“We’re being considered for a Featherby Education Award,” Rebecca said finally. Her finest weapon, another award to prove that the preservation of historical English life should be valued not ignored, forgotten, sold, or kept hidden in the private lives of the elite.

“Yes, so I’ve heard. I received the notification at my London flat. It’s entirely due to you, Rebecca. Congratulations.”

She managed a steady smile. “We haven’t won yet.”

“As they say, it’s an honor to be nominated.” He caught her shifting gaze. “Actually, Rebecca, that was one of the reasons I planned to stay the summer. I thought I might lend a hand, talk to the judges, be immediately available if you need to consult about anything.”

Relief, surprise, and pleasure melted through her. He supported her effort to win the Featherby? If he wanted the Featherby, he couldn’t support his mother’s idea to close the very function that won the nomination to begin with. “That would be lovely. I was considering going through the vault again. Perhaps we can re-create new attire for the staff.” She turned to the monitor on her computer. “I have the vault’s inventory here. If you have the time you might take a look at it.”

He shook his head. “Helen tells me you’ve taken tours every day this week and have been working yourself silly. Can I have tea brought up for you?”

For a single moment she remembered her old crush, especially when she caught his eye as he waited for her answer. She shook her head. Now was certainly not the time to fall back into that old habit. “No, you go ahead. I’ll check my e-mail, catch up on a few things here.”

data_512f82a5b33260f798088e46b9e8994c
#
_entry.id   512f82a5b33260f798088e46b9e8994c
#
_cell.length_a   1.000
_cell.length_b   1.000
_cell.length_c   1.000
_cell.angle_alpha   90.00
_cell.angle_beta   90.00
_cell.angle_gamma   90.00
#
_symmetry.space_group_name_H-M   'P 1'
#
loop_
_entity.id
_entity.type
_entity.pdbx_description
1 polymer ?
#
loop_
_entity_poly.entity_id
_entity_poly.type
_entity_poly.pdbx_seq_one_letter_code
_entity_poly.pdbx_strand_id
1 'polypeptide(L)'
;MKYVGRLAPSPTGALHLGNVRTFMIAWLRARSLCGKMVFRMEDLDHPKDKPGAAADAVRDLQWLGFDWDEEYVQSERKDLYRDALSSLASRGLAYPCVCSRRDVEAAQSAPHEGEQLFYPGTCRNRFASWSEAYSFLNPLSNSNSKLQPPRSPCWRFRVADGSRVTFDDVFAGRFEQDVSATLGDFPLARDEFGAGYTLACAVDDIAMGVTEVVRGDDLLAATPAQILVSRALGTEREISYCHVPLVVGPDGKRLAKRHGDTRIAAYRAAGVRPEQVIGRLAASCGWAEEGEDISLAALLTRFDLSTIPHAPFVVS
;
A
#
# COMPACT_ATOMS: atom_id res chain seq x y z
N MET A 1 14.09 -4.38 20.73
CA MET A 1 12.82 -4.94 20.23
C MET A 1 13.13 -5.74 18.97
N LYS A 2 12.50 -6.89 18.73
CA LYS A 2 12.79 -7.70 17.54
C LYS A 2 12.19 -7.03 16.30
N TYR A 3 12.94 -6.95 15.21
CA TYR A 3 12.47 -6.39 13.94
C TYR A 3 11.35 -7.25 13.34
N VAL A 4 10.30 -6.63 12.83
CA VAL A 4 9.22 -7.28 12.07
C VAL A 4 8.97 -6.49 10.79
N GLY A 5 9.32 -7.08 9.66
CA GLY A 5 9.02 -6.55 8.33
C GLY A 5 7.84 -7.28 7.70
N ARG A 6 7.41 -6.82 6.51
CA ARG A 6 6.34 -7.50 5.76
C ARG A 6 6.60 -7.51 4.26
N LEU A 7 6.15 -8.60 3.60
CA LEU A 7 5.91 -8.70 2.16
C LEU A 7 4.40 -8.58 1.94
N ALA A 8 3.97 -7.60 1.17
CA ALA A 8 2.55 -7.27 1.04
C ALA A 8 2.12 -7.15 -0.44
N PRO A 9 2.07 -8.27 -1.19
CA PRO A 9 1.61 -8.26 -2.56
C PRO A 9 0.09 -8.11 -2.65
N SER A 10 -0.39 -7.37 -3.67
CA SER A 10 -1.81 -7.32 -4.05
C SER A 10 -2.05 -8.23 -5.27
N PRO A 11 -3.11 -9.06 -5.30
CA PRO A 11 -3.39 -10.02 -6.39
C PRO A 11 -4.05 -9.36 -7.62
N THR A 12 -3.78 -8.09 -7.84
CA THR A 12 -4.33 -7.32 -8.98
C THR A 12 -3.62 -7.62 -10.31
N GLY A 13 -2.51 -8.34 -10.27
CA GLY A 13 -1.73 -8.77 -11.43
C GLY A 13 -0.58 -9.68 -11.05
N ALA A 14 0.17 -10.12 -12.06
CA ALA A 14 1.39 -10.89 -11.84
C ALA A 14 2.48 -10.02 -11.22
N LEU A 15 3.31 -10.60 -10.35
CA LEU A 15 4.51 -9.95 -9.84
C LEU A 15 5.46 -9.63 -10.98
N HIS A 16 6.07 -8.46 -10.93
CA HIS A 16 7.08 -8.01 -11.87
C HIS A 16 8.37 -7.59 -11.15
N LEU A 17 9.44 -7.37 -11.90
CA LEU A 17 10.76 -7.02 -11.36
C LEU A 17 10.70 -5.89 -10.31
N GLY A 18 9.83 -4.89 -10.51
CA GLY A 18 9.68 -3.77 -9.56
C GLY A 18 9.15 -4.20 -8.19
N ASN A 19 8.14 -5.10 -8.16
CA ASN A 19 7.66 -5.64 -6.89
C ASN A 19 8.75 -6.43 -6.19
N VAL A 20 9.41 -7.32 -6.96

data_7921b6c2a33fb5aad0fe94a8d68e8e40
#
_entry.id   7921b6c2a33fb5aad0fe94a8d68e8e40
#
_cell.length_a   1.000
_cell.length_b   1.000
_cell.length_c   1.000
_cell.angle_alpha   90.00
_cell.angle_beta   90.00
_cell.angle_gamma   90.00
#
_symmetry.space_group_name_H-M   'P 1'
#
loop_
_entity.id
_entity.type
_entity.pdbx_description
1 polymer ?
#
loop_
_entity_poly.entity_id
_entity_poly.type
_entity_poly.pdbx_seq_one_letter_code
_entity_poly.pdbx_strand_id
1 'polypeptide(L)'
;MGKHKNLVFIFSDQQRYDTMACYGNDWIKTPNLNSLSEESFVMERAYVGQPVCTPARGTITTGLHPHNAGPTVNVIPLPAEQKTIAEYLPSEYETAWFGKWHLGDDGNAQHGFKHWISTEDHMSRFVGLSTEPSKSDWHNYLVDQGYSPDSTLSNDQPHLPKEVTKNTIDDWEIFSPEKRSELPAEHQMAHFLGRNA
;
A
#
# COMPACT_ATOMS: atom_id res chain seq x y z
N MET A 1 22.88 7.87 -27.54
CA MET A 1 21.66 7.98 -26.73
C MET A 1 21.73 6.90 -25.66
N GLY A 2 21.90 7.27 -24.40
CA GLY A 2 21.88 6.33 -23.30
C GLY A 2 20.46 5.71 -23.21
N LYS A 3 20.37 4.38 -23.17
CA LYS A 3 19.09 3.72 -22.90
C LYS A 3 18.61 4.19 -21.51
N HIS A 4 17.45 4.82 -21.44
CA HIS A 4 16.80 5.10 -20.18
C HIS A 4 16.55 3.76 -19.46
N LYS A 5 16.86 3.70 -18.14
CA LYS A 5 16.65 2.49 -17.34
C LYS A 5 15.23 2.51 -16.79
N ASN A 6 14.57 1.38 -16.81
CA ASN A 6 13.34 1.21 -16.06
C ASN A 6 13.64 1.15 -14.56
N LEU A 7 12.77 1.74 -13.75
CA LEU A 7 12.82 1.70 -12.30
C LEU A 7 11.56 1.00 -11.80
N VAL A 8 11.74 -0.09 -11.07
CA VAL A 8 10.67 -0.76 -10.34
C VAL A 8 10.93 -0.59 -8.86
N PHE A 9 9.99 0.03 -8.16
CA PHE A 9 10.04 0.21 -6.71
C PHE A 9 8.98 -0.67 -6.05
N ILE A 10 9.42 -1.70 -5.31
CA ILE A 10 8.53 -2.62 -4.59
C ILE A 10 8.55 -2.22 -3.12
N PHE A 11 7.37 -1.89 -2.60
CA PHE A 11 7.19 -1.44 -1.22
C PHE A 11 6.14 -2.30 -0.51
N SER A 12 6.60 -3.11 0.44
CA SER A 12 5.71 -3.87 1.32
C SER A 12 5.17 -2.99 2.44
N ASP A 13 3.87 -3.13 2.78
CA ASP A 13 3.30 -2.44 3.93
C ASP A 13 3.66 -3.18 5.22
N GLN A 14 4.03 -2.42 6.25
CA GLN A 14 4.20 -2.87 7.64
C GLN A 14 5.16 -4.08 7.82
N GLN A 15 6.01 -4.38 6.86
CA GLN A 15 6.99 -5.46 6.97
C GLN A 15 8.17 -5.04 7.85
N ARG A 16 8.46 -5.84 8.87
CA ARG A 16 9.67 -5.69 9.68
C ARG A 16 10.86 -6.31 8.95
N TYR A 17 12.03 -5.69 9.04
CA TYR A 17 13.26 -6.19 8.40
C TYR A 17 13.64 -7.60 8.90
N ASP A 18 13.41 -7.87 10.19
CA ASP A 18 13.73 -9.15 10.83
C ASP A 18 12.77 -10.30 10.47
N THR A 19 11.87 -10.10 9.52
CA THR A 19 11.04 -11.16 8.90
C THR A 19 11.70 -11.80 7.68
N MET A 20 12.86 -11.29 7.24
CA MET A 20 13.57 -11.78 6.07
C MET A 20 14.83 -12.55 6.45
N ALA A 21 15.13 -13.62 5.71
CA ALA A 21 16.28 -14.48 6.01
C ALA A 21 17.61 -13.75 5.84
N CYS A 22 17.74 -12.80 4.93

Quentin stood, nearing the door as she eyed message headers on her e-mail. An unfamiliar subject caught her eye.

“Quentin,” she said slowly, clicking on the note, “have you heard of a place called West World Genealogy?”

He stopped and turned to her. “No, I don’t think so. Why?”

“I’ve an e-mail from them with your name in the header. Shall I read it?”

He nodded.

“‘Dear Mr. Hollinworth, an American family desires to make contact with English cousins such as yourself. In our research we have determined the lineage to be accurate. They have in their possession a journal belonging to Cosima Escott Hamilton, of whom you descend, which you might find of great sentimental interest.’” Rebecca looked at Quentin. “Are you familiar with a journal by Cosima Hamilton?”

Quentin shook his head.

“Nor am I.” She looked again at the screen, noting the attachment. “There is a pedigree here. Would you like to see it?”

Without a word, Quentin rounded the desk. When he leaned over her, Rebecca could smell the faint trace of soap, the same pine scent he always used. The same brand Helen kept stocked in every bathroom in the Hall.

“The ancestry is correct,” he said. “At least I think it is, from what I recall of those portraits hanging in the gallery. You probably know better than I; you write the tour scripts full of my family history.”

“These names are right, even as far back as the first viscount. Some names I don’t recognize, though—Grayson, Martin. I suppose that’s the American side. We don’t have many records of families outside the direct line.”

“A shame we’re all such snobs,” he said with a grin. “What do you think then? It’s legitimate?”

She nodded. “The list includes Cosima Hamilton’s four children. I wonder if there is more family history that I don’t know about.”

“I doubt that,” Quentin said, and she smiled at his assured tone—one of complete and utter trust that she knew more than she actually did.